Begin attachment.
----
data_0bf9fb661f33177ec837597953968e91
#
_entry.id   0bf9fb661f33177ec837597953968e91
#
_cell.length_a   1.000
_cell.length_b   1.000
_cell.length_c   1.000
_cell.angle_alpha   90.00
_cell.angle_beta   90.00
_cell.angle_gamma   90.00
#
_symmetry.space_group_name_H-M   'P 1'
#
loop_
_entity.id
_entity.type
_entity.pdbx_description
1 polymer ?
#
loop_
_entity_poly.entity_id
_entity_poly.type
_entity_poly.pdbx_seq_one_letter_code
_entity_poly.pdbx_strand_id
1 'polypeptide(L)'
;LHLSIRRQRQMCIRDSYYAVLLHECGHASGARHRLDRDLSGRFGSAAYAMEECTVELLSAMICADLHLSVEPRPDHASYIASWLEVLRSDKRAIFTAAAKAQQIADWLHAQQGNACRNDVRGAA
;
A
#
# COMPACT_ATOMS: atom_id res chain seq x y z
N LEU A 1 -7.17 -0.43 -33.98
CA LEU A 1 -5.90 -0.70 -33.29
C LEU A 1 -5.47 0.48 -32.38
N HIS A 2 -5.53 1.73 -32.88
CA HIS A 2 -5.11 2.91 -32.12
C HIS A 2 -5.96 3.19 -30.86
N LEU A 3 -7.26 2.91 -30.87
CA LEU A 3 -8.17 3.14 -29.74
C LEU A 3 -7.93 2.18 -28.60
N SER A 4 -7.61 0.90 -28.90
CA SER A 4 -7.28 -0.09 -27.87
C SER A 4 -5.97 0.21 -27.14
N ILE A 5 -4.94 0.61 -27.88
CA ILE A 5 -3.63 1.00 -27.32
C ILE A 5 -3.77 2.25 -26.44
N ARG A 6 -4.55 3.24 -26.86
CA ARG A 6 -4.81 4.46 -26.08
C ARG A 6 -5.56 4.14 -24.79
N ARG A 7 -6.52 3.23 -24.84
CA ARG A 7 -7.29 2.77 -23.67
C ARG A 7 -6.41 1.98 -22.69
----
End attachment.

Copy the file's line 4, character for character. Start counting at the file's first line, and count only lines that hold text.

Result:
#